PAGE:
• Create a Memorial

Creating a memorial for your pet is often seen as a therapeutic way to honor their memory. This could be something like compiling a photo album or something as elaborate as a statue or plaque. You could also create a scrapbook or memory box with items that remind you of your pet.

Some people even throw memorial services for their pets in their homes, wherein they invite people who knew their pet well. Obviously, this is more common with dogs and horses than it is with cats and other pets, as dogs and horses often prompt their owners to make friends during their walks. But if your neighbors knew your cat or other pet, or you have family members who did, they are ideal guests to invite to a memorial service.

  • Talk to Someone

While there is no time limit on grief, most psychologists agree that if after 6 months you are still struggling to cope, you have entered what is referred to as complex grief. Sharing your feelings with others, like those at a pet loss support group, can be very helpful, as you will see that you are not the only person who is missing their pet. If you’re struggling to cope, you might also want to consider speaking with a therapist or grief counselor. Here, you will not be laughed at by these mental health professionals for seeking help over losing a pet. As mentioned earlier, there was a push by therapists and counselors to have pet grief recognized as being on par with the loss of a family member.

  • Take Care of Yourself

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When you’re grieving, it’s easy to neglect your own needs. However, taking care of yourself is important for your emotional and physical well-being. Try to make sure you’re eating nutritious food, getting enough sleep, and exercising regularly. Engage in activities that bring you joy, whether that’s reading, painting, or spending time with friends. But remember, this is going to be a hard road, so don’t be too hard on yourself if you have to cancel meeting up with friends or you skip a few days at the gym.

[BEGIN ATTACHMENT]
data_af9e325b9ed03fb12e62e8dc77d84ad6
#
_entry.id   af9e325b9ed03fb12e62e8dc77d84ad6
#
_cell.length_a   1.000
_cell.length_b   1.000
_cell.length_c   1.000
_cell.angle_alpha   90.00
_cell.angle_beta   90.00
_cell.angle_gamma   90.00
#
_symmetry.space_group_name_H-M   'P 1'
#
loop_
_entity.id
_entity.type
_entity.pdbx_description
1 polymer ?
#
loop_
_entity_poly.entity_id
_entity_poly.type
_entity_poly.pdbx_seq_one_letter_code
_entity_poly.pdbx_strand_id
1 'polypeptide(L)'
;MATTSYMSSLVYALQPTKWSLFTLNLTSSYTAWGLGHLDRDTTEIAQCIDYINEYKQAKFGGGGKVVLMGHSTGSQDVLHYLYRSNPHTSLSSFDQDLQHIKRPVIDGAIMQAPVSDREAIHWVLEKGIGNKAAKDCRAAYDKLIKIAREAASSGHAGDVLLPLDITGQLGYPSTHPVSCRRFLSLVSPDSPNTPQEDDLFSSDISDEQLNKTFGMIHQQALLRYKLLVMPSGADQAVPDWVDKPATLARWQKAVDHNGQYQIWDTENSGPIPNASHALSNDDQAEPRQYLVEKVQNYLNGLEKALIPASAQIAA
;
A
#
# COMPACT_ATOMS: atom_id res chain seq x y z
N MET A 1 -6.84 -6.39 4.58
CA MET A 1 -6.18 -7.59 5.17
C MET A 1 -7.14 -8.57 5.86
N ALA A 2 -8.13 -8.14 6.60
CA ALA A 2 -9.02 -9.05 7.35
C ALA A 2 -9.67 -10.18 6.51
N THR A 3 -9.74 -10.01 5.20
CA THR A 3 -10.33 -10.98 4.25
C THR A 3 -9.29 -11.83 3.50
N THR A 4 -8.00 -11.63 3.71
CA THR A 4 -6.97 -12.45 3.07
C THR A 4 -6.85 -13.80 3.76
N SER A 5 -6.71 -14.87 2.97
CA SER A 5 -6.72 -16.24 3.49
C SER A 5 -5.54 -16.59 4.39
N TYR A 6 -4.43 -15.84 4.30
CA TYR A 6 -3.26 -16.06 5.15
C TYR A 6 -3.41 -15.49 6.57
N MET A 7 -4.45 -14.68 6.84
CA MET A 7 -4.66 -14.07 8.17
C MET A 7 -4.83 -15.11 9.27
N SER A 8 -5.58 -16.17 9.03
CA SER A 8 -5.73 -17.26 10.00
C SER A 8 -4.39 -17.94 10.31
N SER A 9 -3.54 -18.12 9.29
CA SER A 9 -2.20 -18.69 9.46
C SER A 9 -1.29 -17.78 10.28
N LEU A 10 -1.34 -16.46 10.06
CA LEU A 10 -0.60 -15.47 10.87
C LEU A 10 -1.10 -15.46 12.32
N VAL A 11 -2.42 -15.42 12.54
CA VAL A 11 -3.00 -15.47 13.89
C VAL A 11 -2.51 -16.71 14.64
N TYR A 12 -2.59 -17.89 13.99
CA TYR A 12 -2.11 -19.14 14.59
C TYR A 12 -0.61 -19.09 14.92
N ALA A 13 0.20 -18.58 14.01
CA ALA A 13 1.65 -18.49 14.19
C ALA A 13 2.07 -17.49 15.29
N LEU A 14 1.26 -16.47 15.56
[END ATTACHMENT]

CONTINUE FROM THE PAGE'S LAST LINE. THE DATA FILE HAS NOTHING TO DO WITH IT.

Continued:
If you have found that it is becoming increasingly hard to care for yourself, then it is time to seek professional help, and you should contact your doctor.

  • Remember the Good Times

When you’re grieving, it can be easy to focus on the loss and forget the happy memories you shared with your pet. Take some time to reflect on the good times and the special moments you shared together. You could create a list of your favorite memories or write a letter to your pet expressing your love and gratitude and how you are feeling at their passing.

In fact, dog behaviorist Cesar Milan states that when you can think of your pet and laugh at the fun times you shared with them rather than cry, you have healed from the most challenging part of the grieving process.

  • Honor your Pet’s Legacy

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Your pet’s memory can live on through charitable donations, volunteering at an animal shelter, or even adopting another pet in their honor. This can feel particularly impactful if you do it at the shelter where you got them from. Even if you got them as a kitten, puppy, or foal from a breeder, doing something positive in memory of your pet can still help you find meaning and purpose in their loss.